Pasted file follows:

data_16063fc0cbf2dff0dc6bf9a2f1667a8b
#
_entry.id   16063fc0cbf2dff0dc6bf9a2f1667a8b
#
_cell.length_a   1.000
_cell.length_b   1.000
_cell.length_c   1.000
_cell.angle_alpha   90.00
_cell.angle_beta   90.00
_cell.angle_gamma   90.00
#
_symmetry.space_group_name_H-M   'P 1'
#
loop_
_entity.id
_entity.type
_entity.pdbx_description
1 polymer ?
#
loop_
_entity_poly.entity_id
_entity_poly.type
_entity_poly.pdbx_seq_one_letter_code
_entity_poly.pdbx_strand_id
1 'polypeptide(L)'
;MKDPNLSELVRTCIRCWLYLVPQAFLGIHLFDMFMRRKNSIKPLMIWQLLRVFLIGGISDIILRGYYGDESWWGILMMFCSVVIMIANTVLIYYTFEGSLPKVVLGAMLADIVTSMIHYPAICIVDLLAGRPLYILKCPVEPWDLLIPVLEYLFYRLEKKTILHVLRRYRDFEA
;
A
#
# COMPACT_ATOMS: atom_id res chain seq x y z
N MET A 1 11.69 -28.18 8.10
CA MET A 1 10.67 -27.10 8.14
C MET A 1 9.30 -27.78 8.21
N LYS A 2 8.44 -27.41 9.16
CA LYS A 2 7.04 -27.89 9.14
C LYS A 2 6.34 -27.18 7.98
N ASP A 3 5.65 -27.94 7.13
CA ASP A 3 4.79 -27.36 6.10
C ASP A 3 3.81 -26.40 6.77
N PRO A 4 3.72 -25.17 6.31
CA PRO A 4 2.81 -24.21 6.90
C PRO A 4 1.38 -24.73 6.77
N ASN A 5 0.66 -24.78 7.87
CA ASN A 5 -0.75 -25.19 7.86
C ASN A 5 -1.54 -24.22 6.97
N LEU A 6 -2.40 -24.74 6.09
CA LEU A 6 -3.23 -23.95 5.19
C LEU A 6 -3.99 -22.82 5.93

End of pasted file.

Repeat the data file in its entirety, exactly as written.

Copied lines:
data_16063fc0cbf2dff0dc6bf9a2f1667a8b
#
_entry.id   16063fc0cbf2dff0dc6bf9a2f1667a8b
#
_cell.length_a   1.000
_cell.length_b   1.000
_cell.length_c   1.000
_cell.angle_alpha   90.00
_cell.angle_beta   90.00
_cell.angle_gamma   90.00
#
_symmetry.space_group_name_H-M   'P 1'
#
loop_
_entity.id
_entity.type
_entity.pdbx_description
1 polymer ?
#
loop_
_entity_poly.entity_id
_entity_poly.type
_entity_poly.pdbx_seq_one_letter_code
_entity_poly.pdbx_strand_id
1 'polypeptide(L)'
;MKDPNLSELVRTCIRCWLYLVPQAFLGIHLFDMFMRRKNSIKPLMIWQLLRVFLIGGISDIILRGYYGDESWWGILMMFCSVVIMIANTVLIYYTFEGSLPKVVLGAMLADIVTSMIHYPAICIVDLLAGRPLYILKCPVEPWDLLIPVLEYLFYRLEKKTILHVLRRYRDFEA
;
A
#
# COMPACT_ATOMS: atom_id res chain seq x y z
N MET A 1 11.69 -28.18 8.10
CA MET A 1 10.67 -27.10 8.14
C MET A 1 9.30 -27.78 8.21
N LYS A 2 8.44 -27.41 9.16
CA LYS A 2 7.04 -27.89 9.14
C LYS A 2 6.34 -27.18 7.98
N ASP A 3 5.65 -27.94 7.13
CA ASP A 3 4.79 -27.36 6.10
C ASP A 3 3.81 -26.40 6.77
N PRO A 4 3.72 -25.17 6.31
CA PRO A 4 2.81 -24.21 6.90
C PRO A 4 1.38 -24.73 6.77
N ASN A 5 0.66 -24.78 7.87
CA ASN A 5 -0.75 -25.19 7.86
C ASN A 5 -1.54 -24.22 6.97
N LEU A 6 -2.40 -24.74 6.09
CA LEU A 6 -3.23 -23.95 5.19
C LEU A 6 -3.99 -22.82 5.93